f of g of x.
(x(f g)y) ~ f x g y                     x(fcompose g)y is equivalent to f
of x g y.
((x f)y) ~ x f y                        (x with f)of y is equivalent to x f y.

For example, from linear algebra we know that:

S*                                      is a linear transform from R to R.
m(+/*)\                         is a linear transform from R2 to R3.

Of course these lists do not have to be rectangular nor of uniform type.
Therefore lists are a simple yet powerful extension to the rectangular
homogeneous arrays of the original APL.  There is not need for enclose or
disclose.  Moreover, the parallel operators / \ and ' simplify and
generalize, and thus obviate, inner and outer products as well as the
bracket-axis operator.

Another important generalization is making expressions first-class data
objects and allowing them any number of arguments.  The application of an
expression to its arguments is done with brackets.  For example, the
fundamental calculation in finance is present value, i.e. price.

Given a list of cashflows c that come at corresponding times t with a
prevailing discount rate d, then...

        pv: {[c;t;d]+/c*d^t}    pv gets: sum of cashflow times d to the power t.

The discount rate is the reciprocal of 1 plus the interest rate, for
example, a discount rate of 0.9 corresponds to approximately 11%, and means
that 1 dollar one year from now is worth 90 cents today.

For example, a 3-year bond issued with an annual 10% coupon would have:

        c:  0.1 0.1 1.1                 cashflow is coupon, coupon and
                                        principal+coupon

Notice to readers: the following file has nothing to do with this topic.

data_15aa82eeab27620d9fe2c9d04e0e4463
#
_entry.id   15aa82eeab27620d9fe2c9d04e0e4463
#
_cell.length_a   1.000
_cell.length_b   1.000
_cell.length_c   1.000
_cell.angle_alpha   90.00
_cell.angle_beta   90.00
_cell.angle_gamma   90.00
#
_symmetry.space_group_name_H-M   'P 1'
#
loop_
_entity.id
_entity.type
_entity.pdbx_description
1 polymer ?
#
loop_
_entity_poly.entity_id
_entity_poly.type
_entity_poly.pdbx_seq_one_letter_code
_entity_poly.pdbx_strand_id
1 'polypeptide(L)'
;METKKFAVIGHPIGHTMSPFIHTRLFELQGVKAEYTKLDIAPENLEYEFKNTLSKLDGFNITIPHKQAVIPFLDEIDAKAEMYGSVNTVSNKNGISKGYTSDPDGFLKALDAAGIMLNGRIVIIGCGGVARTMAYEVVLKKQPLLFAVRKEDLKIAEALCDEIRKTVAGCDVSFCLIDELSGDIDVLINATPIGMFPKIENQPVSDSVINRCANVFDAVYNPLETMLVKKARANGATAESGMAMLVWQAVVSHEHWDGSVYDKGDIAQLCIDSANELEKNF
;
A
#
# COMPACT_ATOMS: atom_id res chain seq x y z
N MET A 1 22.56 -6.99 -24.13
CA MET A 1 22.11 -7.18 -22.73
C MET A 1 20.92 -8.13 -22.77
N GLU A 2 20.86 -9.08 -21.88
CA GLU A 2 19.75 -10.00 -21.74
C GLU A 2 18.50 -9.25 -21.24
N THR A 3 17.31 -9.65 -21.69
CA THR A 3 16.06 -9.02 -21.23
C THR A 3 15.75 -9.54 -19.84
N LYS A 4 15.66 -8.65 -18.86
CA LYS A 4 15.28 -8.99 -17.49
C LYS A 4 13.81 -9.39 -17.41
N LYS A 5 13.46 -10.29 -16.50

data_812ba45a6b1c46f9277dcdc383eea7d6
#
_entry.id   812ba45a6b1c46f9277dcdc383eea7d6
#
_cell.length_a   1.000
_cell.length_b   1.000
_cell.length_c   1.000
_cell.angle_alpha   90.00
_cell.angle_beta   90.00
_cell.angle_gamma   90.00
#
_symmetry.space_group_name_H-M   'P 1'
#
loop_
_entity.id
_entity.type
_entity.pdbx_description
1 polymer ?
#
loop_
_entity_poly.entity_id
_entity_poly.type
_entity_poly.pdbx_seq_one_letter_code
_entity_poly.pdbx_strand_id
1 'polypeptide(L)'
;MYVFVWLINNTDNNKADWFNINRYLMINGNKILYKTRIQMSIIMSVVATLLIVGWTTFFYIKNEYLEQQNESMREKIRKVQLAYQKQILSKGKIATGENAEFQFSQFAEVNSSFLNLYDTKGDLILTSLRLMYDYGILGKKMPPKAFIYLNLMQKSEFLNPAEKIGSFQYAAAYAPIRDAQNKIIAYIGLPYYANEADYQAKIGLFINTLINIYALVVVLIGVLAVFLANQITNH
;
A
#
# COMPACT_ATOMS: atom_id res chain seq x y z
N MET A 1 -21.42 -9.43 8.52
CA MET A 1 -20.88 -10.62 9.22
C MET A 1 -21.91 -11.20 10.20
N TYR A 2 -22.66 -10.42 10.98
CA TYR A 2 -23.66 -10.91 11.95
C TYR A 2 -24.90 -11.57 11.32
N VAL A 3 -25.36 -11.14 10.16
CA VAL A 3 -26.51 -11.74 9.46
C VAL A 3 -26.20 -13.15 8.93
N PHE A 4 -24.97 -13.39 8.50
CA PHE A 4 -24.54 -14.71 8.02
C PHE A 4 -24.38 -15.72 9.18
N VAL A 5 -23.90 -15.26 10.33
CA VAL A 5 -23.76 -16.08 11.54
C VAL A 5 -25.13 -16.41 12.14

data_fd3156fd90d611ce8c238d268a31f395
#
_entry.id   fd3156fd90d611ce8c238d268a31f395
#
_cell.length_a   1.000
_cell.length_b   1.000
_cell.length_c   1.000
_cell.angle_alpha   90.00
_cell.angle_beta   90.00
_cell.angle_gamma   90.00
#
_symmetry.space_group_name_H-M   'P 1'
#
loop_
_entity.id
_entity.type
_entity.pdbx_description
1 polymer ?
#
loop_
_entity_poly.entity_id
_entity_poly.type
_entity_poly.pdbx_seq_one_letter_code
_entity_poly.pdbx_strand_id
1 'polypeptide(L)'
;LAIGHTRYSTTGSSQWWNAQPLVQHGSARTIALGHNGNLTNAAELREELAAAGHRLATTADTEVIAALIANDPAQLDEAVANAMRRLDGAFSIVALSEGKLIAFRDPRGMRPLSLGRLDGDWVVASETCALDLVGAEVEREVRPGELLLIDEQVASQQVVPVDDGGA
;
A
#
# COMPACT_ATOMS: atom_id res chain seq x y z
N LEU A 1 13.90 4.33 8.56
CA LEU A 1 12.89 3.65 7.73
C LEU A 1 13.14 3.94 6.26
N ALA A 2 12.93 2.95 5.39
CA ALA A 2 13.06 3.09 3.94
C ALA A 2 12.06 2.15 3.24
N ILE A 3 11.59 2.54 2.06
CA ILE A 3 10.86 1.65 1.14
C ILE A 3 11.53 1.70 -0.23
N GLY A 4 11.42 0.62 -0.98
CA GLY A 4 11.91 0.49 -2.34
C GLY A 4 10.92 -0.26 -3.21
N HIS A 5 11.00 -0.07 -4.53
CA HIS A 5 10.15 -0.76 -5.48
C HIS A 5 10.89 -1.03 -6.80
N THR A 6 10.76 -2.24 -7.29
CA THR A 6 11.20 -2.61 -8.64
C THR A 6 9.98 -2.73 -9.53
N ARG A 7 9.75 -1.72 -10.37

t:  1    2     3                        at years 1 2 and 3.

Then,

        pv[c;t;0.9]                     present value of the bond at 0.9
annual discount
           0.9729                               is approximately 97 cents.

This formula is well-known and widely used.  Unfortunately it is also
inexact.  It assumes a constant interest rate over the life of the bond.
The right way to make this calculation is to use the current prices of all
relevant financial instruments to derive a discount function d[t] (read d
of t).  d[t] is the present value of a dollar at all times t.  So now the
formula is:

        pv: {[c;t;d]+/c*d[t]} pv gets: sum of cashflow times discounts at
times t.

        pv[c;t;{[t] 0.9^^t}]  call pv with c, t and lambda-expression for d.
0.9729

Instead of storing a function as an expression we could store the actual
mapping itself.  This can be much more efficient, e.g. in this case,

        d:  1 0.9 0.81 0.729    d gets discount for years 0,1,2 and 3.
        pv[c;t;d]                      ...and once again...
0.9729

Note the pv definition didn't change.  Function call and indexing use the
same notation, i.e. if the left argument is a list then index - if it is an
atomic lambda-expression then execute.  This is a powerful idea.  A list v
is often a very effective representation of a function from 0 1 2...to
v[0]v[1]v[2] ... .  For example,

        v:1 2 3 4 5             define a list v, i.e. the range of v.
        1#v                     enumerate count v, i.e. the domain of v.
     0 1 2 3 4
        v[3]                    v at 3
     4
        f: {[x]1+x}             define a functional superset of v.
        f[3]                    f at 3
     4

It is possible to fix some arguments to a function just as it is possible
to specify just some axes in indexing.  In the following example me and f
both implement + - m1 and f1 both implement 1+.

  m:n+\n:14             m gets n plus EACHLEFT n gets enumerate 4,
                        i.e. m is defined to be the 4 by 4 addition table.
   m
0 1 1 3
1 2 3 4
2 3 4 5
3 4 5 6

f:{[x;y]x+y}    f is defined to be addition.

   m[1;2]               m at 1 2
3
   f[1;2]               f at 1 2
3
   m1:m[1]              m1 gets m at row 1.
   m1
1 2 3 4

   f1: f[1]             f1 gets f with x fixed at 1.
...

read more »



Sun, 31 Aug 1997 17:21:00 GMT  
 
 [ 5 post ]